Yom Kippur At JRC: Part Two

A few weeks ago I began to share with you the uncommon experience that is JRC on the high holidays. My intention was to share the stories but I got wrapped up in setting the stage. Now it is time for the stories.

The first is technically from Rosh Hashanah. Howard, our cantor, shared his experiences from his extended time off earlier in the year. Howard chose to visit services from the vast variety of Jewish, Christian and Muslim services in the Chicago area. One of his main themes was despite the great differences in the services in form, substance and god across religions and even within the different sects of Judaism, he was consistently welcomed  warmly by both clergy and congregation wherever he went. His stories were often hilarious and I can not do them justice attempting to repeat them here. The telling of the stories lent two impressions. First that of the personal warmth and humanness of the storyteller. Second,common are our bonds as people no matter the specifics of what we believe and how we choose to seek an understanding of our universe.

There were two deeply moving stories. First, a man shared his experiences from within the walls of Folsom Prison. Yes the same prison made famous by Johnny Cash. Today it houses men convicted of the worst of the possible violent crimes. This man was not a prisoner but part of an annual program in which men from all walks of life share three days with 30 hardened criminals discussing their lives. Not just the lives of the prisoners but all the participants.

The first amazing part of this amazing story is that agreeing to do this was not enough to get you in. This man needed to be accepted by convicted killers and rapists. All would be sharing their darkest fears and secrets during the three days. Acceptance required standing up in front of 30 prisoners and being asked why they should trust you. At one point a prisoner got directly into his face. He spoke of weeping openly as he thought about his life and the mistakes his regrets. He was accepted.

The second amazing part is what he learned about the prisoners as men. That even those who had committed horrible crimes still had bits of humanity. One man spoke of his sadness that he would not be there for his young son and that he was afraid that his son would end up following a similar path to his. Even more interesting was what the JRC congregant discovered about himself. He discovered that he had built his own prison. One made of fears that kept him from becoming the man he wanted to become and from doing things he wanted to do. He had turned down for several years the opportunity to participate in this program. The thought of three days in the heat and discomfort of Folsom being with hardened criminals did not seem appealing. Yet in the end it is what set him free.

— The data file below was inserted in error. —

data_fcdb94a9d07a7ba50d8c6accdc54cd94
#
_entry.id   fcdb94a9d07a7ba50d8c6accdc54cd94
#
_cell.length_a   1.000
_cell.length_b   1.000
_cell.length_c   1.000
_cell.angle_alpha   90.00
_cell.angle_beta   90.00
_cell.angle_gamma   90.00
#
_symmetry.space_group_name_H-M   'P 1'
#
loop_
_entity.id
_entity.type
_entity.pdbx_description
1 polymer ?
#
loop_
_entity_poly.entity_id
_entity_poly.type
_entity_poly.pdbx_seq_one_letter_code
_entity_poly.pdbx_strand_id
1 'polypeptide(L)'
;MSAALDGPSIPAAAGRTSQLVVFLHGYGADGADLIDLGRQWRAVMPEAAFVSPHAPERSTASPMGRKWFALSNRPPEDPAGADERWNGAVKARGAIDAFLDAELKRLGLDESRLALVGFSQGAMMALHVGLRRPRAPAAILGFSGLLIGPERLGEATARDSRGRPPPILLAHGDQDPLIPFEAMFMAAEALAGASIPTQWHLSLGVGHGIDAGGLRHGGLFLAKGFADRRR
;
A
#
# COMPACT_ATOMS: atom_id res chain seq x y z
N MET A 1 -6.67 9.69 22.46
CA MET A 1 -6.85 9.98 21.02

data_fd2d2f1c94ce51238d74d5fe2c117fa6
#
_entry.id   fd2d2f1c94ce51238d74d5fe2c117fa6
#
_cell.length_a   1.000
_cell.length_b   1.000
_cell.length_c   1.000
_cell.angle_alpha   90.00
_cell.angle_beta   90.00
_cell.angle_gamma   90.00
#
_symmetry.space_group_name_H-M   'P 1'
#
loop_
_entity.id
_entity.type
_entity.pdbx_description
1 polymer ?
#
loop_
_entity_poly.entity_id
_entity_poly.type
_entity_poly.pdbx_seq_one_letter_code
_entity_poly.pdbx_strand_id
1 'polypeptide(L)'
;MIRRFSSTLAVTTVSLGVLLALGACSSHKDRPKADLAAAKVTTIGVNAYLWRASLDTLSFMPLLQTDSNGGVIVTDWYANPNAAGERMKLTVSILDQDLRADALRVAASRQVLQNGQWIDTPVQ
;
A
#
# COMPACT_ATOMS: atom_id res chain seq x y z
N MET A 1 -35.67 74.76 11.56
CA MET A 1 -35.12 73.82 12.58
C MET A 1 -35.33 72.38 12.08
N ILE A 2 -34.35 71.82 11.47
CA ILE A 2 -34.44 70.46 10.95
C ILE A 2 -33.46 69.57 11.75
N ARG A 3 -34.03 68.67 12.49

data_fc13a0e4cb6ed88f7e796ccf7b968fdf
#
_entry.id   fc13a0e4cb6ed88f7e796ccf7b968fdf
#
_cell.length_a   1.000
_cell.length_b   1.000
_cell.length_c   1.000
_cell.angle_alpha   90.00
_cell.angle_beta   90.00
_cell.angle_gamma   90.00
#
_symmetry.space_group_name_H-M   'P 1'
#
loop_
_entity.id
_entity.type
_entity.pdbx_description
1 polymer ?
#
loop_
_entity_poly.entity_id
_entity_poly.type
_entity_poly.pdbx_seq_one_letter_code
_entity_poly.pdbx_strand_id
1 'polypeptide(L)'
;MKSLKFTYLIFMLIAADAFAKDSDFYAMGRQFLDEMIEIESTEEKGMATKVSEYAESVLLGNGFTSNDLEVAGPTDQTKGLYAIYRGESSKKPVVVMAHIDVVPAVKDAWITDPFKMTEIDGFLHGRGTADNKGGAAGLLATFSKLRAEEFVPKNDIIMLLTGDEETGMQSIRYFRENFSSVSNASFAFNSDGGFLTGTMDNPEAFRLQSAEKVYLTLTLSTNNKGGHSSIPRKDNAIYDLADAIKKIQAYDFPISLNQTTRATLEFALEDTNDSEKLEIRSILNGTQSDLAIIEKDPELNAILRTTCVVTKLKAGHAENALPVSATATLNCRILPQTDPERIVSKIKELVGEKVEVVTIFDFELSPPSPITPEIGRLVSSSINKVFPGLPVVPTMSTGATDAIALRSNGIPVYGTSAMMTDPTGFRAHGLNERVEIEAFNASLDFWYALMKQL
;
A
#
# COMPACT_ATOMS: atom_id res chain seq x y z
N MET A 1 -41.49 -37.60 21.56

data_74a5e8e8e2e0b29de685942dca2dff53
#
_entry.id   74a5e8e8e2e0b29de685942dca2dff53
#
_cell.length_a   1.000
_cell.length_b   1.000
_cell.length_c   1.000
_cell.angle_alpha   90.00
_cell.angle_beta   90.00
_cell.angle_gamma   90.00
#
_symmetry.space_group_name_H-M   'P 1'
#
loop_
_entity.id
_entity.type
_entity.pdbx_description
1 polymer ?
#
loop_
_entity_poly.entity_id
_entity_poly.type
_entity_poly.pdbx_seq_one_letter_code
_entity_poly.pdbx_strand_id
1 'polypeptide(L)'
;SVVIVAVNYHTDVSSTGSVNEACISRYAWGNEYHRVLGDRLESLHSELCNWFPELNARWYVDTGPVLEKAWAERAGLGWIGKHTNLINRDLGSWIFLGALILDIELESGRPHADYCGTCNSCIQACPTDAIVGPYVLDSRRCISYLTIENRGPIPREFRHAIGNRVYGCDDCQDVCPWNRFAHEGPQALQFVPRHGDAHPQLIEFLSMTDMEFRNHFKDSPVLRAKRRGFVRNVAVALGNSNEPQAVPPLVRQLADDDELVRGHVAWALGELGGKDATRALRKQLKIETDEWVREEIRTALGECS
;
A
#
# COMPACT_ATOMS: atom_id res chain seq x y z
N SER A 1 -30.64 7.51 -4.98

I was in tears listening to this story. I know that I have let the enormous pool of fears that engulfs me keep me from doing and being more. I could definitely relate. This was not the type of experience I would have had in the synagogue I grew up in. Yet it was extreme but not out of the  ordinary for JRC.

While I like to tell stories. I am not a professional. At JRC there are several people who make their living as storytellers. Who even knew this was profession? On each day of the High Holidays one of our storytellers shares a story, typically a one of Jewish tradition with a meaning relevant to the holiday. I don’t particularly care for professionally told stories. I prefer ones that come from the heart told in less than perfect manner by a person. The sing-song cadence of the professional storyteller tends to  bore me rather than pull me into the tale.